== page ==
# Dictionary Parser Class

I'm working on a parser library for substituting strings in dictionaries, with things like globals etc. Wanting to get opinions on the direction I'm taking and where I can improve the script. This currently works

class DictParser(object):
def __init__(self, dictionary):
self.working_dict = dictionary

def __traverse(self, obj, callback=None):
if isinstance(obj, dict):
return {k: self.__traverse(v, callback) for k, v in obj.items()}
elif isinstance(obj, list):
return [self.__traverse(elem, callback) for elem in obj]
else:
if not callback:
return obj
else:
return callback(obj)

def replace_with_global_var(self, pattern):
pattern_variable = re.compile(pattern)

def substitute(x):
if x.group(1) in globals():
return globals()[x.group(1)]
else:
raise IndexError('Missing Global: %s' % x.group(1))

def transformer(item):
if isinstance(item, str):
return pattern_variable.sub(substitute, item)
else:
return item

self.working_dict = self.__traverse(self.working_dict, callback=transformer)

def retrieve(self):
return self.working_dict


Usage:

a = 'blah'

my_dict = {
'test': '((a))',
'another': 'my ((a)) test',
'nested': {
'child': 'here is ((a)) ((a))'
},
'boo': 1,
'test': False
}

d = DictParser(my_dict)
d.replace_with_global_var(r'$$\((.+?)$$\)')
print(d.retrieve())


This was a reasonably quick hack together, tried using repl so I could print the d variable directly but didn't quite work out.

I would have used str.format together with a transparent dictionary to achieve this result. It gives you the familiarity of the format syntax and not having to come up with the regex on your own. This comes at the cost of not being able to specify the regex anymore at all.

The transparent dict is taken from this answer and is needed because otherwise format raises a KeyError when trying to do a partial replace.

from collections import defaultdict

class SafeDict(dict):
def __missing__(self, key):
return '{' + key + '}'

def parse(val, vars, callback=None):
if callback:
val = callback(val)
if isinstance(val, dict):
return parse_dict(val, vars, callback)
elif isinstance(val, list):
return parse_list(val, vars, callback)
try:
return val.format(**SafeDict(vars))
except Exception:
return val

def parse_list(l, vars, callback=None):
parsed = type(l)()
for val in l:
parsed.append(parse(val, vars, callback))
return parsed

def parse_dict(d, vars, callback=None):
parsed = type(d)()
for key, val in d.items():
parsed[key] = parse(val, vars, callback)
return parsed


parse_dict and parse_list could be replaced by the one-liners you use. This way, however, they return the same data type as was originally there (this is relevant for sub-classes of list or dict). If you don't need this, just replace them with what you've got.

usage:

a = 'blah'
my_dict = {'test': '{a}',
'another': 'my {a} test',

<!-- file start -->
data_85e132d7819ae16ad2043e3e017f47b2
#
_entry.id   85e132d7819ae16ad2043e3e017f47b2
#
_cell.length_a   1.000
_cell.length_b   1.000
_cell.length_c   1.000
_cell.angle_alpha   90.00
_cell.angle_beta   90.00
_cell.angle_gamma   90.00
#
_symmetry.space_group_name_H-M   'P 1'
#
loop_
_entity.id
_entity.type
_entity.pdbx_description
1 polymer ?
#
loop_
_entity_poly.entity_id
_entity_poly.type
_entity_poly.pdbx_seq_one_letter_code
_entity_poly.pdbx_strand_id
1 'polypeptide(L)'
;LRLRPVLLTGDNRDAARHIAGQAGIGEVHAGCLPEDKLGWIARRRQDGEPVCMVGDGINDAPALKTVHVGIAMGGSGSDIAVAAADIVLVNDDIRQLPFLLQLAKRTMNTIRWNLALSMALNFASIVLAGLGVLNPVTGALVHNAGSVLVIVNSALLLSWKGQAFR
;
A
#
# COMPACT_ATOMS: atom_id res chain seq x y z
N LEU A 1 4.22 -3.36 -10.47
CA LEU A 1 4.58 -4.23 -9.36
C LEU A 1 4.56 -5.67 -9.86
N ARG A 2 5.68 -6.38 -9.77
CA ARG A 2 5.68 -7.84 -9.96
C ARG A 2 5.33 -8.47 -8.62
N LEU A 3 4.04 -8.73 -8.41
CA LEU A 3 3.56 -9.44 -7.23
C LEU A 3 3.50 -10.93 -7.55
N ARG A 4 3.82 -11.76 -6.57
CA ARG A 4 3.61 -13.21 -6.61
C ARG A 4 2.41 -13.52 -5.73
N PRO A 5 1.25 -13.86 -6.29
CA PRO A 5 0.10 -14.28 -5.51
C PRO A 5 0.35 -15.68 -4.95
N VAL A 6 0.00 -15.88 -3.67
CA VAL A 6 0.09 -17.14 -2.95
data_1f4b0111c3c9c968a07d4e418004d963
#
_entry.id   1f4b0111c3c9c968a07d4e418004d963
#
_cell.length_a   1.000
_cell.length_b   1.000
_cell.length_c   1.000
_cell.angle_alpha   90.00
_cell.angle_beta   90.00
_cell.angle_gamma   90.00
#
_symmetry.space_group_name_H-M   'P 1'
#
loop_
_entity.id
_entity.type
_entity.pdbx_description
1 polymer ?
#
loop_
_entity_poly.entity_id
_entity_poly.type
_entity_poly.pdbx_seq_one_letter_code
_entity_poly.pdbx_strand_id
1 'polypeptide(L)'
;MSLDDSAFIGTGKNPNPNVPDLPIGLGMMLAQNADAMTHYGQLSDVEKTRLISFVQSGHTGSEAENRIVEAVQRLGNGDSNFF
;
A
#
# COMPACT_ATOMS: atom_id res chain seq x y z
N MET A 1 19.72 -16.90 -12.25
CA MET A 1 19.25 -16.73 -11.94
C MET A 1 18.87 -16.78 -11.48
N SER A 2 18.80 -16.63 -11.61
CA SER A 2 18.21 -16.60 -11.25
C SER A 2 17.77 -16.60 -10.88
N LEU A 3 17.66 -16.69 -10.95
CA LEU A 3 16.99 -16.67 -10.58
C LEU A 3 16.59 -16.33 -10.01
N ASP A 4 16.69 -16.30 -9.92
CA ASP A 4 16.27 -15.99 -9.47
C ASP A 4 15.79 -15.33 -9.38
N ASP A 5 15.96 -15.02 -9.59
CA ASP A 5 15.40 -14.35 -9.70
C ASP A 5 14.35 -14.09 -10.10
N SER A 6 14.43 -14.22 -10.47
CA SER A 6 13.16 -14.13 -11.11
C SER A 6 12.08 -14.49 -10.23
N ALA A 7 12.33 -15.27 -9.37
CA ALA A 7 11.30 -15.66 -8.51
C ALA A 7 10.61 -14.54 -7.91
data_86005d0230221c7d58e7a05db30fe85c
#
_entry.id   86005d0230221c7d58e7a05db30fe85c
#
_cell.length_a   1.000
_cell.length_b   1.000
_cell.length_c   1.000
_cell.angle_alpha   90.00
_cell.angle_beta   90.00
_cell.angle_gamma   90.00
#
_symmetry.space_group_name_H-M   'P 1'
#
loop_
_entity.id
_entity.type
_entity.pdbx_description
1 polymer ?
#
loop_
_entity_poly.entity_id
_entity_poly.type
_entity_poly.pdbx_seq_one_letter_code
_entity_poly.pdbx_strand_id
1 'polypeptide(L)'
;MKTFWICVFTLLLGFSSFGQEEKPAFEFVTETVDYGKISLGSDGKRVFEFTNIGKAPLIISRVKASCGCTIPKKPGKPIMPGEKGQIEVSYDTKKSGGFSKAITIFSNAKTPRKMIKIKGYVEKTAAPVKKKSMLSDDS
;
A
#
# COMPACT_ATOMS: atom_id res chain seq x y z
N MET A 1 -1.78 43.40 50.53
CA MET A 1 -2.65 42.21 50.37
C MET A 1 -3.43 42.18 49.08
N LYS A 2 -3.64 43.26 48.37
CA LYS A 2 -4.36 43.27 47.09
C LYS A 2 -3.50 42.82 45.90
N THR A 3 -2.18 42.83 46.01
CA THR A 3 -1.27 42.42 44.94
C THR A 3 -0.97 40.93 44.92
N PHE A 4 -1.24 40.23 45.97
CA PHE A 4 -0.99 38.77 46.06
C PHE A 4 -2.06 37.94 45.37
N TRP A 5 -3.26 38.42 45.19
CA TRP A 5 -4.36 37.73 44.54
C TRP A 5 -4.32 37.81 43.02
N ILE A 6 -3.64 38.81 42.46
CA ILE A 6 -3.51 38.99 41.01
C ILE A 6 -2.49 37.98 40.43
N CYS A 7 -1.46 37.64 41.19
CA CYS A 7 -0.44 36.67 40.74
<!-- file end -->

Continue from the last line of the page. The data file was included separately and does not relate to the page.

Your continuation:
'nested': {'child': 'here is {a} {a}'},
'boo': 1,
'test2': False}
print(parse(my_dict, globals()))


When adding more parsers for other data types than list or dict (their sub-classes are already included), you would probably define a mapping from type to parsers to avoid repetition in parse.

As an alternative you should have a look at f-strings, which will be included in Python 3.6, scheduled to be released soon.

With this you could do:

a = 'blah'
table = "Users"
row = 42
parsed_dict = {'test': f'{a}',
'another': f'my {a} test',
'nested': {'child': f'here is {a} {a}'},
'boo': 1,
'test2': False,
'complex': f'result: {db_lookup(table, row))}'}

• Unfortunately that'd be quite limiting, I need to use this with multiple replace functions, not just pthe variable one. I plan on extending it to do things like looking up the value of a DB table etc (i.e. $tablename:column:filter$) so the regex' will be vital I think. – Allan M Oct 20 '16 at 6:58
• @AllanM You should have a look at f-strings, which will be included in Python 3.6. They allow general expressions inside the {}. – Graipher Oct 20 '16 at 7:04
• Unfortunately I need to support Python 2 so that's not gonna be an option. I'll have a play with your suggestion. – Allan M Oct 20 '16 at 7:07
• @Graipher Except f-strings need that the expression within the curly braces is valid at the time the f-string is defined. This can be a limitation if you want to build a query based on the variables you want to replace. Instead of fetching the whole DB beforehand. – Mathias Ettinger Oct 20 '16 at 7:11
• @AllanM Yes, it definitely is. And there is actually already a solution to this, i-strings. They are just like f-strings but delay the evaluation by allowing you to specify your own __format__ function. But that won't come till a later Python version and is irrelevant if you need to support Python 2.x. – Graipher Oct 20 '16 at 7:13